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Public Safety

“What happens in Vegas, stays in Vegas” is the slogan that emphasizes the desert resort’s prominence as America’s party city, a place where anything goes. But Las
Vegas 
is about more than just entertainment, because its reputation as a U.S. tech hub is growing fast. It has hosted the huge annual Consumer Electronics Show for
more than 40 years, the world’s biggest tech companies are opening major facilities there, and the city’s Innovation District is exploring new developments that range
from autonomous vehicles to energy-storing sidewalks.

Sophisticated software already tracks and predicts activity in Las Vegas casinos, from occupancy levels and game preferences to credit-card spending, but now it’s
being used to accelerate urban development there as part of a major new project, the Smart City solution, in collaboration with global technology and business
solution provider NTT. It has been recognized in the 2019 Smart 50 Awards and is one of a number of projects that show how data and analytics can improve public
safety and boost sustainability and functionality.

Edge-computing insights

The Las Vegas Smart City project uses Internet of Things (IoT) sensors, high-definition video cameras and sound sensors to monitor a public area in the Innovation
District. The data collected is combined with historical sources, such as weather patterns, crime information and even social media activity, which are then analyzed
by machine learning and artificial intelligence (AI) technologies, enabling city officials and emergency services workers to make better decisions.

Given the large volumes of data being collected, NTT helped design an infrastructure that uses edge computing, a process that puts data storage and computational
power closer to where it is needed, rather than in a data center elsewhere. As a result, analysis of traffic data, for example, can be carried out quickly and efficiently
at the roadside, rather than by sending the data back-and-forth across the network.

The system can quickly determine whether an emergency is unfolding—such as a terrorist attack or social unrest—and track more typical situations, from traffic
congestion to 
drivers traveling the wrong way on the city’s one-way streets. As it gains more data, the system can predict when such situations are likely to occur,
allowing city planners and the emergency services to be better prepared.

“We are moving beyond the innovation zone in Las Vegas to additional city locations,” says Bill Baver, NTT Smart World GTM Lead, Vice President at NTT DATA
Services. “We have extended our Smart Platform capabilities to support manufacturing operations, entertainment venues and campus environments. We expect to
further move into healthcare, retail and other new areas in 2020 and beyond.”

Connected data, clear streets

Mr. Baver adds that NTT is expanding its Smart City projects across the U.S. and Asia, and looking at emerging opportunities in EMEA. In Sapporo, Japan, where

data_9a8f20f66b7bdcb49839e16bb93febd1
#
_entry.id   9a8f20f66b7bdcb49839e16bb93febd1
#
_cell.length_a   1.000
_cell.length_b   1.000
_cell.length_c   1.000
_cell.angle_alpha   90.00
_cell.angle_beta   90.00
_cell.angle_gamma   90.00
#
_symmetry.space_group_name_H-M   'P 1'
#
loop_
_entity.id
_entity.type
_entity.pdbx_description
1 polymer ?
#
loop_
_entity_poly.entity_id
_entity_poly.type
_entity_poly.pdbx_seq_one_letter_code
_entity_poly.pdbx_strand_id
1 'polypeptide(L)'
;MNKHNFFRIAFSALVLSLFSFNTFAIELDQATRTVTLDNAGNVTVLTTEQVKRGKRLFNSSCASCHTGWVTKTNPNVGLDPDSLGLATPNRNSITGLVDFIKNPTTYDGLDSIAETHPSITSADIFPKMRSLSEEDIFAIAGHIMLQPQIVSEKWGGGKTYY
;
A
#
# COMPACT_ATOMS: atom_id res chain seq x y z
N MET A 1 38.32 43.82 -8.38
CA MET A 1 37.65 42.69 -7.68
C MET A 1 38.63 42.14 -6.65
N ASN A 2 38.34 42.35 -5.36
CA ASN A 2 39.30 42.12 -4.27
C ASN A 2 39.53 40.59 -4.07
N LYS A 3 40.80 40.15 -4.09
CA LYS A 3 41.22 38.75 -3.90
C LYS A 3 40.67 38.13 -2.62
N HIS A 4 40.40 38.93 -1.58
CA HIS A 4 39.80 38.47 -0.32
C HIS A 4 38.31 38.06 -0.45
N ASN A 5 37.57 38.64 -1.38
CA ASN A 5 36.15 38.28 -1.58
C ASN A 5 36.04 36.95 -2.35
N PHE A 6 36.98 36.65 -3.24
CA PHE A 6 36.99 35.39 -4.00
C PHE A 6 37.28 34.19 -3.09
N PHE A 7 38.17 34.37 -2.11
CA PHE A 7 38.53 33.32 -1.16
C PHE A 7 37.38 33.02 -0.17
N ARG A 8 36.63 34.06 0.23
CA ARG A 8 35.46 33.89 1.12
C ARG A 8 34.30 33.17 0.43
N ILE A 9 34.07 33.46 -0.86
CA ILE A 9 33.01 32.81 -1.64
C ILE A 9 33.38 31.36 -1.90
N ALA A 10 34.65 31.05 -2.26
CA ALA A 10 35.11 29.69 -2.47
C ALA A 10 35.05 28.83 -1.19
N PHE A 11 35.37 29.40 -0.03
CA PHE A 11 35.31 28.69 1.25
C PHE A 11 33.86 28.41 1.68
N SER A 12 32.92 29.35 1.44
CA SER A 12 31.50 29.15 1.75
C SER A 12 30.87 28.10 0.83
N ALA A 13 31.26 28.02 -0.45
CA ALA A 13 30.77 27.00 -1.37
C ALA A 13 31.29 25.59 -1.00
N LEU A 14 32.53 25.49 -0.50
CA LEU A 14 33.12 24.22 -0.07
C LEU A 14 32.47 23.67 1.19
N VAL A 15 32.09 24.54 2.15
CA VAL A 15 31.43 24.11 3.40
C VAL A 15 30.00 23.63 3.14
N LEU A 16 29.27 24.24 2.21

snowfall can cause disruption for six months of the year—throwing daily routines into chaos and even putting lives at risk—NTT has partnered with the city and local
businesses to help  things run more smoothly and reduce the high cost of snow-clearing.

Snow-removal workers are empowered by expert advice from veterans—delivered to them via wristbands—voice navigation that guides them to problem areas more
quickly, and tracking of health signals, such as their heart rate, to ensure they stay safe. City dwellers, meanwhile, get live information about road closures and when
blocked routes will be clear. In addition, autonomous vehicle trials are being run to help reduce traffic congestion in key areas.

All of these Japan initiatives, similar to the one in Las Vegas, combine private and public data with cutting-edge analytics tools to deliver insights that improve
everyday life. NTT is 
also rolling them out to Fukuoka and Yokohama, and addressing other aspects of everyday life that could run more smoothly, from healthcare
and parenting to welfare and education.

“The biggest challenge we are finding is around the procurement process for government sector clients,” says Mr. Baver. The public sector is not typically set up
to bring in technological solutions on an experimental basis and then expand those that are successful, he adds. This is one area where working with an experienced
partner such as NTT can be helpful.

Tackling more problems

These projects are just the beginning of a process that connects businesses and state agencies to generate smart improvements that benefit city dwellers and
workers every day. Future developments will tackle environmental problems through the deployment of smart energy, which is managed by AI systems to ensure
that it is provided when and where it is needed, with minimal waste; address food shortages with more efficient production methods and reduced waste; and
transform businesses into more service- orientated operations.

As projects like these demonstrate their success, the effects are likely to be widespread. In April 2019, Michael Lee Sherwood, Director of Technology and
Innovation, City of Las Vegas, said of their work with NTT on Smart and Connected Cities: “If we can show stories about how we’ve lowered crime or how we’ve
prevented accidents, that’s information that can be shared not just regionally, but worldwide.”

When it comes to smart city transformation, what happens in Vegas won’t just stay in Vegas.

 

Wall Street Journal Custom Content is a unit of The Wall Street Journal advertising department.

The Wall Street Journal news organization was not involved in the creation of this content.

 

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